Epstein Studio Photography Tip #4- F-stop – Lens opening – the last leg of the exposure triangle

In our last tip we discussed, shutter speed. The amount of time the shutter is open to let in light. This time we are looking at our diaphragm or F-stop(aperture). This is the amount of light the lens lets in during the exposure. The quantity of light is controlled by a variable diaphragm that widens and narrows to help create the correct exposure. Since the F-stop controls the amount of light, by using an F-stop that allows a lot of light in, this gives us the opportunity to use a faster shutter speed. Conversely, if we want an aperture that greatly limits the amount of light, we will have to adjust one of the other legs of the triangle to maintain a proper exposure. Here is a chart of different F-stop openings:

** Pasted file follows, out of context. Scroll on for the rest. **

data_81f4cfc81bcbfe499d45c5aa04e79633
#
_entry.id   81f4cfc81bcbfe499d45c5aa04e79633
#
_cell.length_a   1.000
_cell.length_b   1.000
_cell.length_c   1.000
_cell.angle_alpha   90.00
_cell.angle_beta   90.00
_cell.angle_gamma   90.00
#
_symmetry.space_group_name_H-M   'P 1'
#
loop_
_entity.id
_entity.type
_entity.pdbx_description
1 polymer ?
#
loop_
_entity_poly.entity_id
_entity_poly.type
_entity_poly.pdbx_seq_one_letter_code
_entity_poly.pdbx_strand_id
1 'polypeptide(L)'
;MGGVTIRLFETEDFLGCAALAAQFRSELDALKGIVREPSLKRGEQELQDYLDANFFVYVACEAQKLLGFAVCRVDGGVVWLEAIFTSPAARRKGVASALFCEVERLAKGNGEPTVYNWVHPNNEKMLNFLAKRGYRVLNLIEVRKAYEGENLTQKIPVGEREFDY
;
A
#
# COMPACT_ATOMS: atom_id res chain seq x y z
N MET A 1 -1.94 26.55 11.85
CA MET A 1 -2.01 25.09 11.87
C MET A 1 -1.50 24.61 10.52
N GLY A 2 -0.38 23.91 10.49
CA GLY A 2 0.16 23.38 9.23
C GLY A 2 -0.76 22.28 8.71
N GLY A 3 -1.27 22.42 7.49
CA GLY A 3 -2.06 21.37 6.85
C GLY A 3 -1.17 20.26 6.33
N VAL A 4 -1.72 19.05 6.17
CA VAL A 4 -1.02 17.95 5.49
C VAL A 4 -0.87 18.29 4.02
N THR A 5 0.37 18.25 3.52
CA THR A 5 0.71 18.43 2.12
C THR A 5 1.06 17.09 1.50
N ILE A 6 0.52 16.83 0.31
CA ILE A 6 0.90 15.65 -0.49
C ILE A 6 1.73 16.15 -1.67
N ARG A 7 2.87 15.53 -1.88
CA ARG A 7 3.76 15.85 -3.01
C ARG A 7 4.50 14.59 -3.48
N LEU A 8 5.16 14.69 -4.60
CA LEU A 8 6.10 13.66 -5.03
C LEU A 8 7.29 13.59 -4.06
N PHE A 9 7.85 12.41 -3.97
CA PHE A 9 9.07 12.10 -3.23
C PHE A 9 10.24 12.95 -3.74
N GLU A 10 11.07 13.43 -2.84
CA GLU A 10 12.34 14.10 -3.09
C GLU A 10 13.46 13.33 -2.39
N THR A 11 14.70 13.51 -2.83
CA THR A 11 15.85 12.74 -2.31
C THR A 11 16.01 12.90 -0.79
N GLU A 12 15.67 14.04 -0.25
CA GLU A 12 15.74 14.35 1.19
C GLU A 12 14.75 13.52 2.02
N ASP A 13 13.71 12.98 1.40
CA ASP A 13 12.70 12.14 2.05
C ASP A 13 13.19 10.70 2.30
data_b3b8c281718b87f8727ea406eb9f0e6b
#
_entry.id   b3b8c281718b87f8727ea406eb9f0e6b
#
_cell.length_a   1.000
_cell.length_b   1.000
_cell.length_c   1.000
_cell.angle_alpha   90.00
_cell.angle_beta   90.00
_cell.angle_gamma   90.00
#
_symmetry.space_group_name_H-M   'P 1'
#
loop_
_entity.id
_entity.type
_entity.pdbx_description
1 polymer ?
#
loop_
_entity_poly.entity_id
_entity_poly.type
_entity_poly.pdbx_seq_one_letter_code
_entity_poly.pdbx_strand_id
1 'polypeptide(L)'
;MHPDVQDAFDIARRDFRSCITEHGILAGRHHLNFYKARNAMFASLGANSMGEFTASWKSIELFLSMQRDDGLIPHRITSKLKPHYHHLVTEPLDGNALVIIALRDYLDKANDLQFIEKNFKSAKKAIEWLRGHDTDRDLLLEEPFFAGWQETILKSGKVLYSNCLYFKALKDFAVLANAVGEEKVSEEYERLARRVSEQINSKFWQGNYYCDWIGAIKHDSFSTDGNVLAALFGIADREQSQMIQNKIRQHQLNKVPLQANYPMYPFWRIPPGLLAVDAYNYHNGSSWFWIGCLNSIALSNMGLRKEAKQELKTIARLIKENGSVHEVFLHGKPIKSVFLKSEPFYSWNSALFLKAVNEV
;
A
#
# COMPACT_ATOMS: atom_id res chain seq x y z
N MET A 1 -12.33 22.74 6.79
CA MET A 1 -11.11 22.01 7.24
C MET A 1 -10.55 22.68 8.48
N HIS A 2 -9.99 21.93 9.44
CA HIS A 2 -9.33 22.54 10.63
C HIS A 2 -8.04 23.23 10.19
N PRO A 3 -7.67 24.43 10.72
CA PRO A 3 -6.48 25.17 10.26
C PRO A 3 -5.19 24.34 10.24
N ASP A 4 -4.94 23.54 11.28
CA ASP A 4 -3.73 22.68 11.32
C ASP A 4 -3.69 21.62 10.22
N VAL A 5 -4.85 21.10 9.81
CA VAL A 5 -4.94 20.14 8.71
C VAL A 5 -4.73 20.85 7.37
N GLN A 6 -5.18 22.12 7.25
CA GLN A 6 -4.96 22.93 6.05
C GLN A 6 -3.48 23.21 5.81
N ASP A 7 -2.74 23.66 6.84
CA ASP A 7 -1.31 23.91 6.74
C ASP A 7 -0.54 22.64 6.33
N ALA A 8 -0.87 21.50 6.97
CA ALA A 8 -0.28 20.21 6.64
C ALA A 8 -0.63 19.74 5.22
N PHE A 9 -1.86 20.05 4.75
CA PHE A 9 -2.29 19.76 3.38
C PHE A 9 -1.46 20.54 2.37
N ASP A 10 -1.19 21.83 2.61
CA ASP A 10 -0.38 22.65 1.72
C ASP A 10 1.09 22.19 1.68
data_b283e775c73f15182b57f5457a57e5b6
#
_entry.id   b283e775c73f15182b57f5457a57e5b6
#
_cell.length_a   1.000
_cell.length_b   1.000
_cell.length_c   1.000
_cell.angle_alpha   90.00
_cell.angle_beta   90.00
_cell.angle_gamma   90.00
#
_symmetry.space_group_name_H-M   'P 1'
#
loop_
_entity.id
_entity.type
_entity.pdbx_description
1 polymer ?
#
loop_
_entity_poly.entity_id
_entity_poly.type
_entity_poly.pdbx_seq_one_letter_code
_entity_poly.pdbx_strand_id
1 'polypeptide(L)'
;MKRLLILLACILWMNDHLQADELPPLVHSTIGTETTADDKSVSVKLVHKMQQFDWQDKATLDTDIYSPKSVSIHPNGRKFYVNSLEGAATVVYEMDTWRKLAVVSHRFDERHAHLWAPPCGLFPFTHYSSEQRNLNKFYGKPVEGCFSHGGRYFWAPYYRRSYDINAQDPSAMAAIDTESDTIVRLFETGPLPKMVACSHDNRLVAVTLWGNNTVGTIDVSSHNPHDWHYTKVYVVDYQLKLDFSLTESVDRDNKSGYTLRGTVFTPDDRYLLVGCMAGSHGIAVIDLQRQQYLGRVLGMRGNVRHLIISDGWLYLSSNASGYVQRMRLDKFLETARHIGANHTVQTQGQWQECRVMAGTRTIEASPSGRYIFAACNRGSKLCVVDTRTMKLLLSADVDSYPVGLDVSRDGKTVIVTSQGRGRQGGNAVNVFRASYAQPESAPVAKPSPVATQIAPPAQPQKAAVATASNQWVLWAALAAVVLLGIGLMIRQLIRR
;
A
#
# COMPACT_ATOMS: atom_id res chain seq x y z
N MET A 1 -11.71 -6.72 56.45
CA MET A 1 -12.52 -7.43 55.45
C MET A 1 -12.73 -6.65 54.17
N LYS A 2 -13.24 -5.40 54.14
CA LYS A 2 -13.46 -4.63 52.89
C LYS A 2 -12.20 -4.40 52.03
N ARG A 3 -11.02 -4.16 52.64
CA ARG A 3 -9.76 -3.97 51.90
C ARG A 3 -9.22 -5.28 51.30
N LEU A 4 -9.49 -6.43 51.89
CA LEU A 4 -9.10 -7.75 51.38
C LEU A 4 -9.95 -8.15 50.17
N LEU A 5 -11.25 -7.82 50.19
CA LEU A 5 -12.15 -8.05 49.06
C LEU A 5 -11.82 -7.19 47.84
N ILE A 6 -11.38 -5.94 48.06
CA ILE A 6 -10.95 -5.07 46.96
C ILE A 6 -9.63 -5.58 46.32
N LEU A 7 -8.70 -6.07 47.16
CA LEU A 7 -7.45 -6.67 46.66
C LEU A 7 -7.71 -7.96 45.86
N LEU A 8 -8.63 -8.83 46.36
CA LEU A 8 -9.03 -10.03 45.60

LENS DIAPHRAGM ILLUSTRATION

Read the explanation of how the F-stop naming is determined and its relationship to shutter speed. The F-stop also controls the apparent depth of field (what is in focus) of your image.

We have now completed our exposure triangle- ISO (film speed, sensor sensitivity), shutter speed (time shutter is open) and aperture (F-stop, amount of light that hits the sensor)

To learn more about this exposure triangle and how you can control all 3 to get the image you want, come to one of my classes. Email for the latest schedule!

For the next tip which will come up very soon, I will show you the Exposure Triangle and how it works!!